This is a blog dedicated to a personal interpretation of political news of the day. I attempt to be as knowledgeable as possible before commenting and committing my thoughts to a day's communication.

Thursday, September 03, 2015

One Tragedy of Countless Others

"I started pushing them up to the surface so they could breathe. I had to shift from one to another. I think we were in the water for three hours trying to survive."
"The waves were high, the boat started swaying and shaking. We were terrified."
"I rushed to my kids and wife while the boat was flipping upside down. And in a second we were all drowning in the water."
Abdullah Kurdi, Syrian Kurd, 40, from Kobani

"I was trying to sponsor them, and I have my friends and my neighbors who helped me with the bank deposits, but we couldn’t get them out, and that is why they went in the boat."
"I was even paying rent for them in Turkey, but it is horrible the way they treat Syrians there."
Teema Kurdi, Vancouver, British Columbia
Originally from Kobani, the besieged Kurdish town just inside Syria across the border from Turkey, Mr. Kurdi who had paid smugglers thousands of dollars to take him and his wife and two young boys in a 15-foot boat to one of the Greek islands in a bid to find haven for his family in Europe, is now mourning the death of his wife and two children. The boat they were being transported in, along with another boat, was swamped by high waves, drowning 27 people.

Kobani is now back in the hands of the Syrian Kurds, but Islamic State of Iraq and the Levant terrorists still keep inflicting terror attacks on the partially destroyed town. Its residents who had fled in the initial attacks to refugee camps on the Turkish side in distant view of the destruction their town was undergoing, had to decide how their future would unfold; to return to Kobani and its unsettled status where violence and uncertainty prevails, or to look elsewhere for haven.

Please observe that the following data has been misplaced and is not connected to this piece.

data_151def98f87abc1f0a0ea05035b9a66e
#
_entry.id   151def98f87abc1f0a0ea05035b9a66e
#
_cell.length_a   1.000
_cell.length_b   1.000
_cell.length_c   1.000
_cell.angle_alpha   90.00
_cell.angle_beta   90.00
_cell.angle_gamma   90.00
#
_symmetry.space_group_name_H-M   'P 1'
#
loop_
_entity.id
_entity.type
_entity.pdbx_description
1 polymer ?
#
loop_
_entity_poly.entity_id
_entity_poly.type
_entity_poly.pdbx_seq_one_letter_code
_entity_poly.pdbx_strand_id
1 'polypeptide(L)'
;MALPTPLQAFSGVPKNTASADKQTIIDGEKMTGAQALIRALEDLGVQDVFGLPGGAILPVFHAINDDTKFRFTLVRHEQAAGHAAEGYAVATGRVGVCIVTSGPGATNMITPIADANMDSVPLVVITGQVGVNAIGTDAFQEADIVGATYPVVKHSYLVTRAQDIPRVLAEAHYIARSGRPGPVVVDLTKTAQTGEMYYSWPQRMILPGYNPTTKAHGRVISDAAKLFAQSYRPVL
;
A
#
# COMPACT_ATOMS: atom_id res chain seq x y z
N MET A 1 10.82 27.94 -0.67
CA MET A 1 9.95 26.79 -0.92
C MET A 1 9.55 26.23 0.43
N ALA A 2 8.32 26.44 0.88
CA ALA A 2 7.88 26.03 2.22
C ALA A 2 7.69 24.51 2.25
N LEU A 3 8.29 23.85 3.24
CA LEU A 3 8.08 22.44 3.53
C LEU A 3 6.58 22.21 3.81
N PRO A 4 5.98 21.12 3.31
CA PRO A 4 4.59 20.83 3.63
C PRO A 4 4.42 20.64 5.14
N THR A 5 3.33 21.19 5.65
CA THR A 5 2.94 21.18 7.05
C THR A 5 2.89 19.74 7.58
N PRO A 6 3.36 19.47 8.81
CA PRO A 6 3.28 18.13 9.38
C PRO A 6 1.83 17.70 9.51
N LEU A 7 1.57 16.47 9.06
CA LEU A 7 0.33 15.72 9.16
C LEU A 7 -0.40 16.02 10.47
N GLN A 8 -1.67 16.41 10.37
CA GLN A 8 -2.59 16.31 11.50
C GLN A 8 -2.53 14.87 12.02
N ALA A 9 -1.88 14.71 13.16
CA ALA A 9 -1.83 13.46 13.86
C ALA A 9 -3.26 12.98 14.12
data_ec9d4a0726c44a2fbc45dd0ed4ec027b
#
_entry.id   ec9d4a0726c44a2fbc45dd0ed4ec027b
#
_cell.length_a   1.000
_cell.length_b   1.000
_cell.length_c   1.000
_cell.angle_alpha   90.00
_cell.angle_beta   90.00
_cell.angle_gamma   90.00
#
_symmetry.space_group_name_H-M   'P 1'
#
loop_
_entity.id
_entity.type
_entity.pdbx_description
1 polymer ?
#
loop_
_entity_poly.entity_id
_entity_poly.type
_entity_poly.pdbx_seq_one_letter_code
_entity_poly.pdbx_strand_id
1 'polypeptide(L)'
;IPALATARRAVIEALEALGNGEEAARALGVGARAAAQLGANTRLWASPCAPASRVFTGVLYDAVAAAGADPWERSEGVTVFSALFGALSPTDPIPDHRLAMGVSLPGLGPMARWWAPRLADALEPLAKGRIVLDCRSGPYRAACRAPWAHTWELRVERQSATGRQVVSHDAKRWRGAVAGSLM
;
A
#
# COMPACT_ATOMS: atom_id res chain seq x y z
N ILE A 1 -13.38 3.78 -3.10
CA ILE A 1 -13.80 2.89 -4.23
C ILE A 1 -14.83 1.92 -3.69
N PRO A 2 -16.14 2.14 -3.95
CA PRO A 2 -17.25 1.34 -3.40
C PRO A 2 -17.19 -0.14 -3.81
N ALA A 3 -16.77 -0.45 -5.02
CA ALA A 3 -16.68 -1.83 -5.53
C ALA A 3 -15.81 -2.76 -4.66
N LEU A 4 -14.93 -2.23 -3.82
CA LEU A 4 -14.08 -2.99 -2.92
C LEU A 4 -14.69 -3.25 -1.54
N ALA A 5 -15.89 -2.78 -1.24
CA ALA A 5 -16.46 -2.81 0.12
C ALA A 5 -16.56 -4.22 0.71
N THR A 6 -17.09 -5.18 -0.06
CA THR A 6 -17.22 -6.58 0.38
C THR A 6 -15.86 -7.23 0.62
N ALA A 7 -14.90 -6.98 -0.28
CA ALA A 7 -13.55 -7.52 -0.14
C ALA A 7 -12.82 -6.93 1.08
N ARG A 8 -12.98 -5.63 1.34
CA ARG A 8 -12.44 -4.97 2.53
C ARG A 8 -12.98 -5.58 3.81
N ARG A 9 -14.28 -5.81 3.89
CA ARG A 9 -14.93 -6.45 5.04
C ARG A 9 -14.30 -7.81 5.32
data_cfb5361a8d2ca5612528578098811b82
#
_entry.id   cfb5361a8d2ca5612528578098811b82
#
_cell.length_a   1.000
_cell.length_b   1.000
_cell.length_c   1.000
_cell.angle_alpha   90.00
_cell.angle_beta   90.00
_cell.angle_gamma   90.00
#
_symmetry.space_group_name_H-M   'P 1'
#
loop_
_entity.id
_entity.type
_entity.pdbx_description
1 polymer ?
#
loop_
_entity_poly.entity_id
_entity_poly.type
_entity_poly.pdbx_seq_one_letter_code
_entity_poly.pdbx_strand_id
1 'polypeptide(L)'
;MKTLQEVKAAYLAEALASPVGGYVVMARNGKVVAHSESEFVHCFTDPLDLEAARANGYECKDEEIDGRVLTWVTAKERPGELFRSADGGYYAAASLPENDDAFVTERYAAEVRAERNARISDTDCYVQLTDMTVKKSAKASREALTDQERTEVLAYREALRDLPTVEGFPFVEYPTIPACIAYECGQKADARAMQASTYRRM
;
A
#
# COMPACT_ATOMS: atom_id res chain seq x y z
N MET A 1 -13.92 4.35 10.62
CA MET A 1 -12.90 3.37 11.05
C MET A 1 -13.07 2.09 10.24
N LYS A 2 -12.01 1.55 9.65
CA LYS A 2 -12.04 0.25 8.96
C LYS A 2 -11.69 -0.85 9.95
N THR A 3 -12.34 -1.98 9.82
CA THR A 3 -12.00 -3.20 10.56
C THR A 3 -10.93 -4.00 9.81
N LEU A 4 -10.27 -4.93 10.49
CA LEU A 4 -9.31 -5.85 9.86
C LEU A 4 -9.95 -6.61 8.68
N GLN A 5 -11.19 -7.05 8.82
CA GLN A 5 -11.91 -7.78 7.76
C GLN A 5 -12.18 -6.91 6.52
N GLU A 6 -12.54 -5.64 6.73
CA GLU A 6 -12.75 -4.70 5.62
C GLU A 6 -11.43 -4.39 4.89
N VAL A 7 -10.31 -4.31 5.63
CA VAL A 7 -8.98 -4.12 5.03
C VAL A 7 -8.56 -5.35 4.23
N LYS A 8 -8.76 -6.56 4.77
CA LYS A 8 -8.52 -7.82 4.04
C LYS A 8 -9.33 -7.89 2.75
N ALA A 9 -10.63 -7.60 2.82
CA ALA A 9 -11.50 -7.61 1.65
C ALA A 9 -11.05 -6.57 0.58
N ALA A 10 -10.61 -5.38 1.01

Mr. Kurdi had attempted to emigrate to Canada with his family. His sister has lived in British Columbia for years through earlier immigration, and has stated she made every effort open to her to sponsor the little family to join her in Canada. Now, Mr. Kurdi is desolate, alone without his family, completing paperwork in Mugla Province, Turkey, arranging for the bodies of his wife Rehan, 27, and their children Galip, 5, and Aylan, 3, to be returned to Kobani for a funeral and burial.

The body of the younger child, Aylan, three, was discovered on a Turkish beach.

A Turkish police officer carried the body of a young Syrian refugee who drowned off the coast of Turkey’s Bodrum Peninsula on Wednesday. Credit Nilufer Demir/DHA, via Reuters

In an interview, Mr. Kurdi spoke of the panic as the boat capsized, and his frantic efforts to save his wife and children. Attempting to keep all three afloat and alive until help might arrive, he watched as each of his children, exhausted, submitted to the waters, drowning. His wife had been holding on to the capsized boat, and he directed one of the children toward his mother "so he could at least keep his head up", but it was futile.

Turkish police detained four Syrians whom they suspect of having arranged the passage of the capsized boats. Mr. Kurdi's sister Teema had lived in Canada for several decades, and hoped she could aid her brother, sister-in-law and nephews to come to Canada as sponsored refugees. She is also attempting to sponsor another brother and his family. It seems that after a visa application for one of the brothers was rejected it was revealed the cause was that the United Nations had failed to declare the families to be refugees. Moreover the Turkish government had denied exit visas to the family.

"I am meeting with officials to ascertain both the facts of the case of the Kurdi family and to receive an update on the migrant crisis."
"The tragic photo of young Aylan Kurdi and the news of the death of his brother and mother broke hearts around the world. Like all Canadians, I was deeply saddened by that image and of the many other images of the plight of the Syrian and Iraqi migrants fleeing persecution at the hands of ISIS."
"We did not have an application from Abdullah and the children."
Chris Alexander, Minister of Immigration

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